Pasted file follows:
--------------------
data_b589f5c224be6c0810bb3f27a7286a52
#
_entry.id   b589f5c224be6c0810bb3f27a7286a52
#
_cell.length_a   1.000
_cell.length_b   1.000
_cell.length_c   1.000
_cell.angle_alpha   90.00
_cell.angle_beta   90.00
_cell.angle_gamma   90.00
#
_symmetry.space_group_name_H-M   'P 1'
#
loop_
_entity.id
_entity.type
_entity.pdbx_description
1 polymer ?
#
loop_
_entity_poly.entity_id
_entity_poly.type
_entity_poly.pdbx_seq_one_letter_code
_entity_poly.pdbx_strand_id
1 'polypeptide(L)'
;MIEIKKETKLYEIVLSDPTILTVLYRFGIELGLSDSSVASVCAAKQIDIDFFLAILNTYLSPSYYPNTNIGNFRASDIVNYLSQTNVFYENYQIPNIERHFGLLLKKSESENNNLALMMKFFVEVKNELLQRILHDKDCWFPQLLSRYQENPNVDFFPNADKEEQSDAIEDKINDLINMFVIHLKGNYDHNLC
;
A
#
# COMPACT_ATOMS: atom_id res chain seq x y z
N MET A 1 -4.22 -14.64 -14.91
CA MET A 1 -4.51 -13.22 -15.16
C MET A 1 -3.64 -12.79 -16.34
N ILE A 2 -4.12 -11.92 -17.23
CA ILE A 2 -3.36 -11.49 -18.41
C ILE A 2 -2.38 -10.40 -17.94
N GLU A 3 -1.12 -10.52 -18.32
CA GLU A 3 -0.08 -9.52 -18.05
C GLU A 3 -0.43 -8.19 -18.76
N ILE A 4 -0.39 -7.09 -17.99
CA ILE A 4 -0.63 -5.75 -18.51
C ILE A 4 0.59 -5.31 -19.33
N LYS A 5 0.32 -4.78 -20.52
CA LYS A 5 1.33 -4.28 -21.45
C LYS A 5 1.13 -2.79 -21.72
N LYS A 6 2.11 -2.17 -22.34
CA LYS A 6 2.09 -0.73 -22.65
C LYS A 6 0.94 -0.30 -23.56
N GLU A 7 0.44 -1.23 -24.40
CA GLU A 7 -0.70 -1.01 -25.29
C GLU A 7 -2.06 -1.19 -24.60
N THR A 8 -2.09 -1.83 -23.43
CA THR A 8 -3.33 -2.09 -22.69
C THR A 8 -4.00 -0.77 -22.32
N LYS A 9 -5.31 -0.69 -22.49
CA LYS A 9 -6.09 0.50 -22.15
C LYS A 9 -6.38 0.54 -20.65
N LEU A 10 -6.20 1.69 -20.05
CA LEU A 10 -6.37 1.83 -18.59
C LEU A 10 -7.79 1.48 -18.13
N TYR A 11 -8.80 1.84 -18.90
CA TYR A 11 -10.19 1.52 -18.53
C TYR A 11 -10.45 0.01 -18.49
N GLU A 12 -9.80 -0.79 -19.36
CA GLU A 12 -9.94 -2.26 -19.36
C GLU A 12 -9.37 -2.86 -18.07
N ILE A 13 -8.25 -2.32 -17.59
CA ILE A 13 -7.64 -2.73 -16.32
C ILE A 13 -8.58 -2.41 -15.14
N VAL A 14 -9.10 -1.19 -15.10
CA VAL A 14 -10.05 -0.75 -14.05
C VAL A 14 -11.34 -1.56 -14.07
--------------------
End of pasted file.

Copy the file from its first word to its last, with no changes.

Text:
data_b589f5c224be6c0810bb3f27a7286a52
#
_entry.id   b589f5c224be6c0810bb3f27a7286a52
#
_cell.length_a   1.000
_cell.length_b   1.000
_cell.length_c   1.000
_cell.angle_alpha   90.00
_cell.angle_beta   90.00
_cell.angle_gamma   90.00
#
_symmetry.space_group_name_H-M   'P 1'
#
loop_
_entity.id
_entity.type
_entity.pdbx_description
1 polymer ?
#
loop_
_entity_poly.entity_id
_entity_poly.type
_entity_poly.pdbx_seq_one_letter_code
_entity_poly.pdbx_strand_id
1 'polypeptide(L)'
;MIEIKKETKLYEIVLSDPTILTVLYRFGIELGLSDSSVASVCAAKQIDIDFFLAILNTYLSPSYYPNTNIGNFRASDIVNYLSQTNVFYENYQIPNIERHFGLLLKKSESENNNLALMMKFFVEVKNELLQRILHDKDCWFPQLLSRYQENPNVDFFPNADKEEQSDAIEDKINDLINMFVIHLKGNYDHNLC
;
A
#
# COMPACT_ATOMS: atom_id res chain seq x y z
N MET A 1 -4.22 -14.64 -14.91
CA MET A 1 -4.51 -13.22 -15.16
C MET A 1 -3.64 -12.79 -16.34
N ILE A 2 -4.12 -11.92 -17.23
CA ILE A 2 -3.36 -11.49 -18.41
C ILE A 2 -2.38 -10.40 -17.94
N GLU A 3 -1.12 -10.52 -18.32
CA GLU A 3 -0.08 -9.52 -18.05
C GLU A 3 -0.43 -8.19 -18.76
N ILE A 4 -0.39 -7.09 -17.99
CA ILE A 4 -0.63 -5.75 -18.51
C ILE A 4 0.59 -5.31 -19.33
N LYS A 5 0.32 -4.78 -20.52
CA LYS A 5 1.33 -4.28 -21.45
C LYS A 5 1.13 -2.79 -21.72
N LYS A 6 2.11 -2.17 -22.34
CA LYS A 6 2.09 -0.73 -22.65
C LYS A 6 0.94 -0.30 -23.56
N GLU A 7 0.44 -1.23 -24.40
CA GLU A 7 -0.70 -1.01 -25.29
C GLU A 7 -2.06 -1.19 -24.60
N THR A 8 -2.09 -1.83 -23.43
CA THR A 8 -3.33 -2.09 -22.69
C THR A 8 -4.00 -0.77 -22.32
N LYS A 9 -5.31 -0.69 -22.49
CA LYS A 9 -6.09 0.50 -22.15
C LYS A 9 -6.38 0.54 -20.65
N LEU A 10 -6.20 1.69 -20.05
CA LEU A 10 -6.37 1.83 -18.59
C LEU A 10 -7.79 1.48 -18.13
N TYR A 11 -8.80 1.84 -18.90
CA TYR A 11 -10.19 1.52 -18.53
C TYR A 11 -10.45 0.01 -18.49
N GLU A 12 -9.80 -0.79 -19.36
CA GLU A 12 -9.94 -2.26 -19.36
C GLU A 12 -9.37 -2.86 -18.07
N ILE A 13 -8.25 -2.32 -17.59
CA ILE A 13 -7.64 -2.73 -16.32
C ILE A 13 -8.58 -2.41 -15.14
N VAL A 14 -9.10 -1.19 -15.10
CA VAL A 14 -10.05 -0.75 -14.05
C VAL A 14 -11.34 -1.56 -14.07